Strathclyde Telegraph

Douglas Gordon Exhibition

By Nicola McFadyen

I recently visited Douglas Gordon’s video installation piece at the Gallery of Modern Art in Glasgow, shown as part of the “Generation” series on exhibition across Scotland throughout 2014. The aim of the installation is to showcase 25 years of contemporary art in Scotland, with over 100 artists being featured in over 60 galleries up and down the country. Gordon’s exhibition, one of 4 displayed at GOMA as part of Glasgow’s 2014 Cultural Programme, is without question vital in showcasing how far contemporary art has come in the past 25 years, as well as highlighting that art doesn’t necessarily have to be still and silent.

My first thought upon entering the darkened exhibition hall was how CREEPY the whole experience was; it’s the only word I can think of that perfectly sums up how I felt about the experience. The exhibition was held in a cavernous, pitch black hall, with high vaulted ceilings, which gave the impression of being somewhere quiet and secluded, similar to a crypt or archway under Glasgow’s Central Station. The only light in the room was supplied by over 100 flickering, old fashioned televisions, mounted in the middle of the room, each one showing a different video work of Gordon’s.

The scenes on the screens were spine-tinglingly fascinating, some of them so horrible in their simplicity that it was impossible to look away. A lot of Gordon’s work is very effective due to its time frame settings- there was one screen showing a popular western film that had been slowed down so much that if you were to watch it start to finish, it would take a full five years- I stood staring at it for a full ten minutes, thinking I was looking at a still image before the gentleman curating the exhibition pointed out the miniscule movements in the hands and feet of the characters on the screen. The whole thing seemed to play on the good, the bad, and the downright bizarre. One screen showed a twitching bluebottle, lying on its back, unable to roll onto its front- a black body against a white background that made it a truly horrifying scene to behold. Take a walk round to the other side of the television bank and the fly reappears, this time in duplicate and slowed right down, making it even more disgusting to behold.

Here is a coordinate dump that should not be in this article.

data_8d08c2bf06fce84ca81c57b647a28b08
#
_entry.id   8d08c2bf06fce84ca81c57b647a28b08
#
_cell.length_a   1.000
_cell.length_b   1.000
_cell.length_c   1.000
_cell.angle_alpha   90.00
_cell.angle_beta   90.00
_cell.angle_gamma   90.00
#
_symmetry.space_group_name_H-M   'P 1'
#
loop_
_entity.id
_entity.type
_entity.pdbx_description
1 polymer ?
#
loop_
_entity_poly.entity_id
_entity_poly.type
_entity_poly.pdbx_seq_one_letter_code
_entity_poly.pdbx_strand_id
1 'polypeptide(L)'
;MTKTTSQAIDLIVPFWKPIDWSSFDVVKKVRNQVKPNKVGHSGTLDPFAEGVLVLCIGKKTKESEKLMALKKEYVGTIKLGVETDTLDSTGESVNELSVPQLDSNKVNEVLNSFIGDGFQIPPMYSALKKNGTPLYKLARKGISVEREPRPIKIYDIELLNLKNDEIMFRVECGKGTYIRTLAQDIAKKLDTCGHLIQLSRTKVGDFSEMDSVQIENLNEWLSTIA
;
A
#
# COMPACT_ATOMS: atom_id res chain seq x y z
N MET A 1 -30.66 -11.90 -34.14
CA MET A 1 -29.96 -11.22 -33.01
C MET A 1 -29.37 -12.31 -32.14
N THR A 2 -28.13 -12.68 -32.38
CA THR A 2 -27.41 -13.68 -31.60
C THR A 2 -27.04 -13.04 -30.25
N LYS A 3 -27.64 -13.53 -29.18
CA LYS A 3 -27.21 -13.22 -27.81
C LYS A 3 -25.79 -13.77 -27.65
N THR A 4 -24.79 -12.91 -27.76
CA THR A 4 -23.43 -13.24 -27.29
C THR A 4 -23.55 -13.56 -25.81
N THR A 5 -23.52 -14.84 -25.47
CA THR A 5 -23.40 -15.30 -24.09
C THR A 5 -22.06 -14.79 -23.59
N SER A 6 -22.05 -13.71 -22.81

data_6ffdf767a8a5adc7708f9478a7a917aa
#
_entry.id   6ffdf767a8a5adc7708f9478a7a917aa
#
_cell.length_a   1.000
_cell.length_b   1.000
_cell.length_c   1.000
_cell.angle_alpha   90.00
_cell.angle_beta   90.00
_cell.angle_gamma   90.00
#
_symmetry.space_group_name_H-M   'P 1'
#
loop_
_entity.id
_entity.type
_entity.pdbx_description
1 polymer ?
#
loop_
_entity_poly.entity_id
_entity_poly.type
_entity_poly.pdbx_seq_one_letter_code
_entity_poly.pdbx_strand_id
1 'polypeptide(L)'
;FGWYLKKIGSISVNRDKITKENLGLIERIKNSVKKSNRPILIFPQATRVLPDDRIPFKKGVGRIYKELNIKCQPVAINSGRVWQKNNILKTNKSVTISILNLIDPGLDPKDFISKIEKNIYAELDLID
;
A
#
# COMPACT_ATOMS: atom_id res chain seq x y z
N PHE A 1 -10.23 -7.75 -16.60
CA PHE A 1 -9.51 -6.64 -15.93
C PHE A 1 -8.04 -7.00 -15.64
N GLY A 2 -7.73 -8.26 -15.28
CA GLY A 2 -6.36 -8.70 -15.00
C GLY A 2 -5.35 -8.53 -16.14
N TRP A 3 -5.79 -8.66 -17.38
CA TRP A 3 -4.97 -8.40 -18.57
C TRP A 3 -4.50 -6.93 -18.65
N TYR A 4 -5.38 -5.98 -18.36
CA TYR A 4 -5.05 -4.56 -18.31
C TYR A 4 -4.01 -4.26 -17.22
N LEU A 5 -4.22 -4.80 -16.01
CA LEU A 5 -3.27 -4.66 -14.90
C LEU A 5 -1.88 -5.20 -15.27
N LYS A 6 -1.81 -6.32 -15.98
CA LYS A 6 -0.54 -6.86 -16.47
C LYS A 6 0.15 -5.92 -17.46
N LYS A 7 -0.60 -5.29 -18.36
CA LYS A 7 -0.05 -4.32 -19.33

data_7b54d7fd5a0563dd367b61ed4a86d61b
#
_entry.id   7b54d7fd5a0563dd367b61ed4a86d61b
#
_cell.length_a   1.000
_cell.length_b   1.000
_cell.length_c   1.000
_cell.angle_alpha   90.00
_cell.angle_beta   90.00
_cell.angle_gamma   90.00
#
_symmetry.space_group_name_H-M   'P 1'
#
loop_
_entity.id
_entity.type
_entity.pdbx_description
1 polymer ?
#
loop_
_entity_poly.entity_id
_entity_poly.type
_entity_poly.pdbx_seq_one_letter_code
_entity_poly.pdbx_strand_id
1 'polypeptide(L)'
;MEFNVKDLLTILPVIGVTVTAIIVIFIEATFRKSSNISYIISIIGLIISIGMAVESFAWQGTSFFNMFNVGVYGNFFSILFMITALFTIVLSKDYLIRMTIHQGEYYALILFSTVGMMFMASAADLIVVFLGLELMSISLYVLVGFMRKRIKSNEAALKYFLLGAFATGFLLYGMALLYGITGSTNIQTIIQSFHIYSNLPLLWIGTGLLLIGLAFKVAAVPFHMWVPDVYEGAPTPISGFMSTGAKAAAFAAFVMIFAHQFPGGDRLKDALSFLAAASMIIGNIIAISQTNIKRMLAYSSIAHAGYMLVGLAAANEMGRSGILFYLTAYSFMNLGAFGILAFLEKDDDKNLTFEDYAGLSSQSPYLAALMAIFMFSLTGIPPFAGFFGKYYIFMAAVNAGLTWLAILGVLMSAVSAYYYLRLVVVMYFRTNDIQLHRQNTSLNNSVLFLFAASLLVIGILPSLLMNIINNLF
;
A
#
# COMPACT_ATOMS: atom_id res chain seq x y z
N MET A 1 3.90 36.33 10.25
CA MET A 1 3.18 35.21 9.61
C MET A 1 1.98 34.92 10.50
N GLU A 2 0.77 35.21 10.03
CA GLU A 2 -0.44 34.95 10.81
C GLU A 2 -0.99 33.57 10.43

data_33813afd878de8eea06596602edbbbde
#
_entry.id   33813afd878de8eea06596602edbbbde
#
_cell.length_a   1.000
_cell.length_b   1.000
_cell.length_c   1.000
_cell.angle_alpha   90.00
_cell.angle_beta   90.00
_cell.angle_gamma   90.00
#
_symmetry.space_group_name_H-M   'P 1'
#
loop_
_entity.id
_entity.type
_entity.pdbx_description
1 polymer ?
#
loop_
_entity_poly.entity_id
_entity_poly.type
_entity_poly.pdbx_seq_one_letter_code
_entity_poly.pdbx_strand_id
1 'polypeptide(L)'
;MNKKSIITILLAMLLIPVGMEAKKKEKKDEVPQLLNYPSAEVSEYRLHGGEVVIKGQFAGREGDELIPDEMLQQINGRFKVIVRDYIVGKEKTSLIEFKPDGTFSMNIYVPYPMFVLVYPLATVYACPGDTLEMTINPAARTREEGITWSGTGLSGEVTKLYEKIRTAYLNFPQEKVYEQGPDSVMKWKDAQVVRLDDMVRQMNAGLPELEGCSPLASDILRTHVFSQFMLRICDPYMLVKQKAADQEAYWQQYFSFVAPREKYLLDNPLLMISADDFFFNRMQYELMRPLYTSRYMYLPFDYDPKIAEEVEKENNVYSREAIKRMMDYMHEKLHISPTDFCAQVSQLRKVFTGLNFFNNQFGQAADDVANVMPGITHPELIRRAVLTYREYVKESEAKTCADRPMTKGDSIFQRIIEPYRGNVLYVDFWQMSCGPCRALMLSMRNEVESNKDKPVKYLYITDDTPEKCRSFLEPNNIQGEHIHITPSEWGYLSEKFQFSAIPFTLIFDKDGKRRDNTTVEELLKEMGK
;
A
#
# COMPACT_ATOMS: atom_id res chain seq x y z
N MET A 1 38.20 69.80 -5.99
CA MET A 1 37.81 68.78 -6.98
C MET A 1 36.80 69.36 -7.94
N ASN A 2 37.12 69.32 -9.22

Gordon also seems to have a grotesque fascination with body parts – one of the first televisions is a blank white screen with nothing on it bar what at first appears to be a jet black circle, which, once you have watched it for long enough, becomes an eye that slowly opens and seems to follow your movements back and forth- the same eye appears over and over again on different screens around the exhibition. Other body-related exhibits include two screens showing hands that appeared to have been tied off at the wrists with lengths of twine, and as you watch the video, you watch the hands slowly begin to go a deeper and deeper shade of purple, so effective that I found myself rubbing my own wrists to check the circulation was still going, as well as various screens showing people’s eyes, mainly rolling about their heads in a panicked motion.  Perhaps the strangest videos, in my opinion, were the several close-ups of people’s fingers as they rubbed them in between their other fingers, as if they were washing their hands, but without water. The closeness of the camera to the flesh made the whole experience slightly repulsive to watch, but was so engrossing I found myself unable to look away.  Another screen showed a close up of a male shaving his arms, which once again was fascinating, albeit in a slightly unnerving manner.  A further bizarre piece came from two screens showing a dancer who appeared to be in pain as he moved- he began by taking all his clothes (bar underwear) off, before sitting on the ground, folding his limbs in and beginning to colour himself in all over his body with a red felt pen, as he removes his underwear to leave him completely naked.